The RCS, on the other hand, is a totally different design.
Now, we put the propellant tanks on the RCS up in front of the OMS tanks for aerodynamic purposes.
That gave us a 30 foot propellant line down to the RCS.
Then we would manifold three, four, five engines on the end of that pipe that is pulsing in and out of phase or steady state.
Some of them were running at 40 millisecond or 80 millisecond pulses.
Some of them might be running at four times that on a pulse width.
And some of them may be running at steady state.
Anyway, the dynamics, the pressure in that line that the engine sees varies somewhere between vapor pressure and about 1000 psi.
And, since one propellant is 1.6 times the density of the other propellant, when that valve opens down there, that pressure wave has got to go back up to the tank and come back down to the injector before you get basically any flow out of it.
Just the compressibility that you have in the pipe will come out.
The pressure essentially drops to vapor pressure.
And we use helium to pressurize those tanks.
When we use helium to pressurize those tanks, the helium is dissolved in the propellant.
When it gets down to the engine it comes out as solution.
The engine has to be able to stay together at any mixture ratio and almost any pressure.
And you are looking at hundreds of thousands of starts over the life of one of those programs on one of those engines.
And we talk about pulse width.
Pulse width is the minimum ohm time that you can have on a rocket engine.
Now, there is a volume between the face of the valve and the face of the injector that we call dribble volume.
The larger that volume is the larger the pulse width you need on it.
You would like to have the seat of the valve to be the face of the injector so you have zero dribble volume in there.
That way you would get closer to a square wave pulse.
And your friends in Guidance Control, they always want to square away pulse.
And they want it to have an infinite thrust level and zero width so that you put an instantaneous pulse.
It makes it easier for them to calculate where the vehicle is going to go than if you get one that builds up kind of slow and goes down kind of slow.
The dribble volume, the volume that you have between the valve seat and the injector phase when the engine shuts down, when the valve closes that flow stops and that amount of propellant stays in there.
Now, in a vacuum, when it gets down to the vapor pressure starts boiling out and goes out through the chamber.
And you have a refrigeration effect from that boiling of the propellant.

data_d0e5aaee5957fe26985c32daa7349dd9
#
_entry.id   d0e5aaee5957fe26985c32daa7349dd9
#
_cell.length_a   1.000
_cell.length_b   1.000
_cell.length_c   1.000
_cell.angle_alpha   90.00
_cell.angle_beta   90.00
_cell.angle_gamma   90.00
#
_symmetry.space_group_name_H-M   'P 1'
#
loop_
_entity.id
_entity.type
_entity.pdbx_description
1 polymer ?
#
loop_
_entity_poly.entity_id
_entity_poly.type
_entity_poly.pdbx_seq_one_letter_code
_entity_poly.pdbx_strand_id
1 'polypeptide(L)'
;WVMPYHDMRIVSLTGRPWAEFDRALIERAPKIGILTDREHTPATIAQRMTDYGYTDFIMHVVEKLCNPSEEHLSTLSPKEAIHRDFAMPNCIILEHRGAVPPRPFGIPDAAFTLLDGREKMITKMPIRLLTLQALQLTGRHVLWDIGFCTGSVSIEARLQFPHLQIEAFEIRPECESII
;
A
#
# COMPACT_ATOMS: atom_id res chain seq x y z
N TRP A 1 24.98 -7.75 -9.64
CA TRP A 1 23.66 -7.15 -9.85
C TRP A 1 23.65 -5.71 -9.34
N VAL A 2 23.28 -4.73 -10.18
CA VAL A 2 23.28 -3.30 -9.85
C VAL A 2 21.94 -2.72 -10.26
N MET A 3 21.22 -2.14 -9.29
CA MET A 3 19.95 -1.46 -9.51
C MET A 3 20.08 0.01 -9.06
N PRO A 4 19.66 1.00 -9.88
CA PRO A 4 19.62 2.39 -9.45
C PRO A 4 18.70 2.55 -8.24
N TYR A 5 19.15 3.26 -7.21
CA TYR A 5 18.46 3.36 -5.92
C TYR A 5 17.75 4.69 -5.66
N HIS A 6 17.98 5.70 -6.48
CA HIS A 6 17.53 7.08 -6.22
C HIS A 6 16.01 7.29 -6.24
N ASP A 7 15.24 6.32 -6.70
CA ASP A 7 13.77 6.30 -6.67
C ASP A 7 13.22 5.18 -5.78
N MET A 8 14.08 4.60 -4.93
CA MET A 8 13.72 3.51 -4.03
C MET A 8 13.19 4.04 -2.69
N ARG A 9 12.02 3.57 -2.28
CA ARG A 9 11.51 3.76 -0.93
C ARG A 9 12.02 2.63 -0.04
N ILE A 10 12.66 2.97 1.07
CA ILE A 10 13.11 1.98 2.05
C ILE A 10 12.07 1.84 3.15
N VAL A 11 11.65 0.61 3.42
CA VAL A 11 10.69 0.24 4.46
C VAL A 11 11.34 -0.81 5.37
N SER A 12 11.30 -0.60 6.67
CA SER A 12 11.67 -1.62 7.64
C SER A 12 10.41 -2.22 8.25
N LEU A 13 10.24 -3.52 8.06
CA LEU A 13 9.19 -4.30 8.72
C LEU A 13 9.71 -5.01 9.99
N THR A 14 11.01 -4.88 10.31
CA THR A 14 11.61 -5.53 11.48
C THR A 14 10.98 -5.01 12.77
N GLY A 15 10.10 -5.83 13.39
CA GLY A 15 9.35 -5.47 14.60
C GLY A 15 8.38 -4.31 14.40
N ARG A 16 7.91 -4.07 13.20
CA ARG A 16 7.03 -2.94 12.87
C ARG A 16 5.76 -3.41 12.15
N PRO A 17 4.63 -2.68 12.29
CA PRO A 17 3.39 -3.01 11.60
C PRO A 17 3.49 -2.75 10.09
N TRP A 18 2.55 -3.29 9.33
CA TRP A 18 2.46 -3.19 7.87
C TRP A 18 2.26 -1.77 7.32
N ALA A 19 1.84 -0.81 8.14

If the pulse width is too short then the refrigeration effect will overcome the heating effect from that short pulse and you keep reducing the temperature of the hardware.
The colder the propellant gets the more heat you have to put in the chemical reaction, when it first comes together, to get it to ignite.
You get an ignition delay in the thing and then you start getting into hard starts if it gets too cold.
So, we set our pulse width on the Shuttle at 40 milliseconds.
That was the neutral point at which the refrigeration effect equaled the heating effect from the pulse, and so you would maintain the temperature.
We later on went to 80 milliseconds on it because we added the Veniers.
That gave us a little bit of heat input.
It's a pretty tough design in itself.
The valve that we used for a 1000 pound rocket on the Orbiter weighed less than the valves that we used on the Apollo program for 100 pound thruster.
And what we did is we went to a pilot operated valve.
That was kind of my concept that I borrowed from Sears Roebuck.
If you ever take a washing machine apart on a Sears Roebuck and you look at how the valve is designed, it is a pilot operated valve.
And they use the water pressure to open the valve.
Well, I thought that was good way to go.
You put a very small coil in there, a quick acting coil and replace that rubber bellows that used on a Sears Roebuck washing machine with a stainless steel diaphragm and you've got it made.
Well, unfortunately the water pressure in a house doesn't vary as much as the water hammer does on the Space Shuttle.
So, before we got through with the design of that valve, it got to be a very complex valve.
And it was a very expensive valve but it worked.
Probably the other thing we ought to say about designing any system that is going to work with these hypergolic fuels, I mean they just eat away at things like O ring seals.
I mean it's just nasty stuff.
And so, in addition to the mechanical problems that Henry is talking about, you've got all the materials problems which just makes your life harder.
We really wanted to stay away from hypergols, from the very strong acids and the very strong bases for the simple reason that there are very few materials that are compatible with
them. As a matter of fact, the main reason we went to a hydrazine RCS in the beginning was to avoid having an expulsion system in the oxidizer because we had no material available that you could put in there as a diaphragm to push the propellants out that was compatible with N2O4 that you could make cycles with.
We could have used metal bellows, but they weren't very reliable.
They were extremely heavy.
And so we had to come up with a better system than that.
And then we kind of got to looking into putting in screens in the system.
And that was really a hard sell.
I mean I spent lots of time with Aaron.
I was convinced that system would work because if you look at an automobile gas tank, every fuel tank on every automobile has got a sock in it.